This hot oil I feel is responsible for instigating the process of change that I’m identifying as the development of my maturity. Although to be fair, for all I know I am developing a tumour. Whatever the case, for the first time I have actually been feeling ashamed by my lack of contribution. My perception of work has turned to that of  moral obligation opposed to some draconian societal contract. As time goes on, my guilt only gets worse. The hot oil more vehement.

And then there is the boredom.

The boredom comes seeping through in many ways. As frustration. As a semi-legitimate tendency towards sudden manic episodes of unprecedented energy. As rigorous introspection followed by intense periods of irritation at one’s own tendency to be so. The boredom gives impetus to seek out intoxication, distraction, vice – some occasionally adopt a routine with positive and productive outcomes, like the elusive and mythical ‘healthy person’, but us ordinary sinners, we fight with boredom and we do not negotiate with it or domesticate it. Us the sinners go forward with our schemes and goals. In unemployment, this extract of boredom connects with the hot oil of guilt to pave the way to a truly scrumptious omelette of disaffection.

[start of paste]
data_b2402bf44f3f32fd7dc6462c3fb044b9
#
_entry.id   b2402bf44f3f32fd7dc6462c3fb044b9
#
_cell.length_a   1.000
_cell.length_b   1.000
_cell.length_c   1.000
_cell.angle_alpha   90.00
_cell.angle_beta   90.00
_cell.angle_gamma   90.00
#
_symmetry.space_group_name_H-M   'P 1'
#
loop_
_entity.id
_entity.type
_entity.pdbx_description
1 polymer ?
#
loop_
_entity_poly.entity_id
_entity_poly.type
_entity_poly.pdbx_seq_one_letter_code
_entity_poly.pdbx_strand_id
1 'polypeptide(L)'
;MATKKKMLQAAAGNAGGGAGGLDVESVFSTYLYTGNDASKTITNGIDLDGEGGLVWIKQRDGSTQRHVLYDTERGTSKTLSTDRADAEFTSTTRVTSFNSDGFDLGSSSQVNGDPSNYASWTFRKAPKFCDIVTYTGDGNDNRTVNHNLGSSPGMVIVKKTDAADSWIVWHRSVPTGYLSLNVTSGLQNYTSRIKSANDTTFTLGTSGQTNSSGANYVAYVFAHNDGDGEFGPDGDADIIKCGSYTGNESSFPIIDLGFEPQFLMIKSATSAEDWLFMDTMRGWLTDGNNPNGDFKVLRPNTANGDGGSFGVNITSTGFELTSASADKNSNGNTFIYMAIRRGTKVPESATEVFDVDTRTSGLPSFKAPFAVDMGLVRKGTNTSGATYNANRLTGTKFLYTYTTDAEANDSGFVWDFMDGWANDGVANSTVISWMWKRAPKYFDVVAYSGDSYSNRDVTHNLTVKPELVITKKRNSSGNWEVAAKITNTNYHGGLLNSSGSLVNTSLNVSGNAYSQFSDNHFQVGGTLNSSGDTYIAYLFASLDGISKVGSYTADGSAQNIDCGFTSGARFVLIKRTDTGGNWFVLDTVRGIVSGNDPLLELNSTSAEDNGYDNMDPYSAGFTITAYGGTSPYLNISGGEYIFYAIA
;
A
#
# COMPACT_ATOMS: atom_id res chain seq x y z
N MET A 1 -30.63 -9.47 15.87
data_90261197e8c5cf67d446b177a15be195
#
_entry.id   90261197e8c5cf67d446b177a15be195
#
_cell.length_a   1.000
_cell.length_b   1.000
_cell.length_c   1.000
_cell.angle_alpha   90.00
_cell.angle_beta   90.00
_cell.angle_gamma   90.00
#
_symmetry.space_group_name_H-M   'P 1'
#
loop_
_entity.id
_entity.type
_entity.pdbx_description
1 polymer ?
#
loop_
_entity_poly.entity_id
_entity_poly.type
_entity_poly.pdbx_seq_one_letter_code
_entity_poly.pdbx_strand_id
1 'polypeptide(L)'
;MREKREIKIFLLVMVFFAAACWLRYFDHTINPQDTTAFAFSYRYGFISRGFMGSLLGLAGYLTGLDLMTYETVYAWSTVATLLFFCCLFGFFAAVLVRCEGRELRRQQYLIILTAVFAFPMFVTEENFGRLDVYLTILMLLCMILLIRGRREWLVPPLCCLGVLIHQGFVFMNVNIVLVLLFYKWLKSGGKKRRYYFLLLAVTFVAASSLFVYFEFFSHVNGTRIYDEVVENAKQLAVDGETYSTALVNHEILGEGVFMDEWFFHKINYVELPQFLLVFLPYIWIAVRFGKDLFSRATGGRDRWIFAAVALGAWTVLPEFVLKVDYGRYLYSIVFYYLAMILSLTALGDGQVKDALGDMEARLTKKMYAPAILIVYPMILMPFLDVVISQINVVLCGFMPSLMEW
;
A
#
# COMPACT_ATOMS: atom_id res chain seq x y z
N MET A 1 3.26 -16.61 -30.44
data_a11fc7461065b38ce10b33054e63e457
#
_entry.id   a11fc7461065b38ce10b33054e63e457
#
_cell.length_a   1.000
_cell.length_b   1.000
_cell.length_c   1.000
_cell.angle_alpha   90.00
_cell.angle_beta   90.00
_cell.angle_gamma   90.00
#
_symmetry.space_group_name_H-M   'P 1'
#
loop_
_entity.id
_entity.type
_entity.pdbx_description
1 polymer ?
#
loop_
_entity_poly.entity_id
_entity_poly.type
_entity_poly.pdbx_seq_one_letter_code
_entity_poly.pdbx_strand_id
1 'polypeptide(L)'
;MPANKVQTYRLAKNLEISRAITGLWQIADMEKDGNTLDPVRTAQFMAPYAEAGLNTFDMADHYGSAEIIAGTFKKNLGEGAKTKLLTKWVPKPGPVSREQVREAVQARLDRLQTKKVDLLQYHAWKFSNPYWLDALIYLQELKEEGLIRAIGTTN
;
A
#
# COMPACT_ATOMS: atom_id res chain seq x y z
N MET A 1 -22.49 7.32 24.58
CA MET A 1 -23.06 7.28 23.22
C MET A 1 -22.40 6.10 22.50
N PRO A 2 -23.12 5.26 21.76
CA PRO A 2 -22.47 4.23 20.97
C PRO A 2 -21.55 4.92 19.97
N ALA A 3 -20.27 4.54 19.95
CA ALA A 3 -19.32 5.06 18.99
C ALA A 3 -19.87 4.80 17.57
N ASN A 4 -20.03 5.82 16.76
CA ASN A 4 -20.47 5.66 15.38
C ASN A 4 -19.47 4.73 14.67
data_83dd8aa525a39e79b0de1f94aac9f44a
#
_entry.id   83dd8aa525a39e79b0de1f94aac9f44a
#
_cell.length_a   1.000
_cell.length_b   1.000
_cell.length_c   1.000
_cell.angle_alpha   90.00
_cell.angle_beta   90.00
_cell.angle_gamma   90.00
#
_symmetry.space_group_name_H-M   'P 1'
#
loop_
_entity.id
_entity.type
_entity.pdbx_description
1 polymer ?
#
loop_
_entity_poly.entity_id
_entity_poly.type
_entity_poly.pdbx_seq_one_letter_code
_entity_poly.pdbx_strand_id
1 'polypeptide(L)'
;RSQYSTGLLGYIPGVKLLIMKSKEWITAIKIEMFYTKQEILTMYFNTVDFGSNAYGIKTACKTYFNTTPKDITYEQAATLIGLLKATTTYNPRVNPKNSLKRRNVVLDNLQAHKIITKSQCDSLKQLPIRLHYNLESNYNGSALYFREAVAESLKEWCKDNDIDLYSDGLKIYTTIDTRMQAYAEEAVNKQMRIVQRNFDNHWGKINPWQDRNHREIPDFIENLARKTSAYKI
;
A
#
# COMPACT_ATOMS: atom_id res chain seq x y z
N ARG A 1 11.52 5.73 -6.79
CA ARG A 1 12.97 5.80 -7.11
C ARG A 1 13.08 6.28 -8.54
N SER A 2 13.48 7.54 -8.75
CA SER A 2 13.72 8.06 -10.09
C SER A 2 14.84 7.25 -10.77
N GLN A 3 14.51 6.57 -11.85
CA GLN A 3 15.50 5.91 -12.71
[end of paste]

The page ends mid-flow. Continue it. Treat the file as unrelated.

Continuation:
But I have never liked omelette, so what then? How many unanswered e-mails, how many absent callbacks can you go through? Strong types of all natures will tell you to just keep going, to keep persevering, to ‘suck it up’ and remind yourself that it could be harder, and maybe they’ve got a point but they probably don’t, because if they did have a good point everybody would have fucking killed themselves by now, like they already have. They are living suicides, drowning in their own malcontent. But perhaps it takes one to know one, which is why I hate them all the more. When we eat these omelettes, is it true just like it is for them that we forever turn to stone?

You come to hate it so much.